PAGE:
Bacurau (Kleber Mendonça Filho and Juliano Dornelles, 2020). A wooly mash-up of a modern Western, a riff on The Most Dangerous Game, and a roaring revenge potboiler, this Brazilian film is gonzo is all the right ways. Well, it’s probably more accurate to downshift that observation to most of the right ways, since Bacurau, both co-written and co-directed by Kleber Mendonça Filho and Juliano Dornelles, also has a tendency for overindulgence in its frothing mania, leading to a running time that would have benefited from some pruning and tightening up. The film’s title refers to the name of the backcountry town where a series of bloody skirmishes take place, mostly due to the incursion of international trophy hunters who’ve decided to train their rifle sights on human beings, arrogantly ignorant to the idea that these humble folk might be more than capable of responding in kind to the aggression. What elevates the film above its grindhouse instincts is a fiercely firing central nervous system of anti-colonialist commentary. The film offers a welcome and timely condemnation of capitalistic instincts that make moneyed individuals expect to operate with impunity.
Maiden (Alex Holmes, 2019). The skillful documentary recounts the voyage of the good ship Maiden. An aspiring sailor who was frustrated by the chauvinism she faced when trying to join established crew for major competitions, Tracy Edwards made her own opportunity, assembling a group of women to participate in the Whitbread Around the World Race, in 1989. With modern interviews and a plethora of old footage, director Alex Holmes tells the trailblazing story with assurance, tacking into the real details that play like gripping Hollywood heroism, including the elbow-grease refurbishment of a dilapidated ship and the mix of heartbreaking setbacks and spirit-boosting triumphs experienced by the Y chromosome–free tars. If someone isn’t already scrambling to mount a fictionalized film version with Florence Pugh as Edwards, then the movie business simply isn’t working right.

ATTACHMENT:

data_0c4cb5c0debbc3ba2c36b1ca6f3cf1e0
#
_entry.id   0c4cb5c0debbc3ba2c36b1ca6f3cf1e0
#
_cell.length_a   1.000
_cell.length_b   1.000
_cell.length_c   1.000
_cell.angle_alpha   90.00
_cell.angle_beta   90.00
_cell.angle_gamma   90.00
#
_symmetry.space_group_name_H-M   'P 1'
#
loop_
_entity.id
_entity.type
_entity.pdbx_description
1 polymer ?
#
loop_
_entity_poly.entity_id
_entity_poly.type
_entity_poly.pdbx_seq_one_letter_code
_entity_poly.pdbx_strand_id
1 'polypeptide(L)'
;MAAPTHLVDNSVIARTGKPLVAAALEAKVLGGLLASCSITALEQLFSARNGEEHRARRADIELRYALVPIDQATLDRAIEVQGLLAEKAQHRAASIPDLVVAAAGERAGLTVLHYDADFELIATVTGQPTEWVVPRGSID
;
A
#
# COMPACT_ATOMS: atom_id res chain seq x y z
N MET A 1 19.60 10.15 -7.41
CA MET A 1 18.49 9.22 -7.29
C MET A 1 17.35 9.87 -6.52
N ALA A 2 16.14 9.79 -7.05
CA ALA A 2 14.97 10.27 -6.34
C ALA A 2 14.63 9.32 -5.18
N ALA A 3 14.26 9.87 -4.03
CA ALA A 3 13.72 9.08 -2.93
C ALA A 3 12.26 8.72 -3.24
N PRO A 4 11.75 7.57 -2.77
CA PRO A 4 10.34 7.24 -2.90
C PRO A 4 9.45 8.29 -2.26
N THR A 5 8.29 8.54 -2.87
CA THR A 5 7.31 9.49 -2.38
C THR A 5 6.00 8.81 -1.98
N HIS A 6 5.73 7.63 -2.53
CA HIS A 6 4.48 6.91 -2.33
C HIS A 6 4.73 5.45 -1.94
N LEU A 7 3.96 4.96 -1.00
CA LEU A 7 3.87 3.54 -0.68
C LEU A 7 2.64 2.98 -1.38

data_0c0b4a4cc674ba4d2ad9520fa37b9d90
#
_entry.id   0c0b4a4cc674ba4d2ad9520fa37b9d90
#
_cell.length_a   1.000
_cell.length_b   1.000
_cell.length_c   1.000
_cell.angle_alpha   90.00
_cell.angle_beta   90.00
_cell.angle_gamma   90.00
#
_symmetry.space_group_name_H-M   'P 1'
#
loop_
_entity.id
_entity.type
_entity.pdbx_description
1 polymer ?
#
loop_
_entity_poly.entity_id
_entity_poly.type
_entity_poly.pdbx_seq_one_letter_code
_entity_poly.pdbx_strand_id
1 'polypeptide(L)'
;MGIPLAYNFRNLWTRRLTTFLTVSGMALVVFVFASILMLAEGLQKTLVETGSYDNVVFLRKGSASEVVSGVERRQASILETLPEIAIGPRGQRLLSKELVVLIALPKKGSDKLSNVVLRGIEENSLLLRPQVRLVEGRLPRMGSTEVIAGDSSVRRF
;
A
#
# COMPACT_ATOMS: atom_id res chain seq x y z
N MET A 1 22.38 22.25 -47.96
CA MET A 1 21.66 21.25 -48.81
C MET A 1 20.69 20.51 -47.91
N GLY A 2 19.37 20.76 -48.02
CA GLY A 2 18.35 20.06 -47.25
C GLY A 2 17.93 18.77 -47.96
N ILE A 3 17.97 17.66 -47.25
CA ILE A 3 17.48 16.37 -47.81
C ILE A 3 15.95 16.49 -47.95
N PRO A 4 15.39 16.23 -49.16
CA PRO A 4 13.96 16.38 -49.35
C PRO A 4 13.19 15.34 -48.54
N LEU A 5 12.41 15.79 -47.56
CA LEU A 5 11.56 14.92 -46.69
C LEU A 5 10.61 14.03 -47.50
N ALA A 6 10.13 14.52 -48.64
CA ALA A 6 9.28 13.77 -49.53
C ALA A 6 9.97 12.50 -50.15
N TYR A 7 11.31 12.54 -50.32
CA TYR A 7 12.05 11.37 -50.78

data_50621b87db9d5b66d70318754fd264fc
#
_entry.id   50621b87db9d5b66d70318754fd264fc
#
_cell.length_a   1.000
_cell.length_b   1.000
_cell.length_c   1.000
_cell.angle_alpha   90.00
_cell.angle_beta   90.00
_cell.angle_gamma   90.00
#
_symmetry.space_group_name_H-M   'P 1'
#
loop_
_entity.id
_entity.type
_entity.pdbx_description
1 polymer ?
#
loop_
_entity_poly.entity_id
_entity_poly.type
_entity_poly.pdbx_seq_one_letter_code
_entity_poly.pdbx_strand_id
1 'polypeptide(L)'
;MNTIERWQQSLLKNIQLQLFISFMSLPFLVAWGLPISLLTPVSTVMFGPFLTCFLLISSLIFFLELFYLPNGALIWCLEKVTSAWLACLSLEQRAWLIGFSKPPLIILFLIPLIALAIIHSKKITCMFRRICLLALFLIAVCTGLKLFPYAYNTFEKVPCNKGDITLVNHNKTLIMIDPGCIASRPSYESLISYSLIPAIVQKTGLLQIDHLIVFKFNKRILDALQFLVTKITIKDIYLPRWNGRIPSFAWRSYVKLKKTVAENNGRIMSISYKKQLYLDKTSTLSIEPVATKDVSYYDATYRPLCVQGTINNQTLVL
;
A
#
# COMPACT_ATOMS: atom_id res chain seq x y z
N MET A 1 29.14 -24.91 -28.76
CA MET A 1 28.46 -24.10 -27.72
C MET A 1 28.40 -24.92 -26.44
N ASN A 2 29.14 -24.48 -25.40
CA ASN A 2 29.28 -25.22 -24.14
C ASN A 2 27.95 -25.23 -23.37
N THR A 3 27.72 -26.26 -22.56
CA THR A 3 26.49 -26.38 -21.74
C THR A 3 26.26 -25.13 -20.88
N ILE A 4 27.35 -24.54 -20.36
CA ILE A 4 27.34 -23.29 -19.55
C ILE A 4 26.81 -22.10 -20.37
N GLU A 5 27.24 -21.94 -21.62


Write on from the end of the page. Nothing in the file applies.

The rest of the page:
Through a Glass Darkly (Ingmar Bergman, 1961). This Ingmar Bergman family drama nabbed the Academy Award for Best Foreign Language Film, giving his work the prize in back-to-back years. The film follows a family at their rustic island vacation home. They’re trying to settle into some warm, affectionate time together, but there are lingering shadows, partially due to the emotional distance of the author patriarch (Gunnar Björnstrand), but mostly because of lingering worry about the mental health of Karin (Harriet Andersson), who was recently institutionalized. As usual, Bergman navigates tricky terrain with a grim astuteness, capturing the large and small ways troubles come to the forefront, especially as people try to hold them in. Blessed with a part that calls for boldness, Andersson gives it her all, tearing into the heaviest, hardest moments with a bracing fearlessness. The great Max von Sydow gives a performance of graceful understatement as Karin’s husband, who struggles remain calm and positive despite mounting certainty that there’s no good outcome for him and Karin.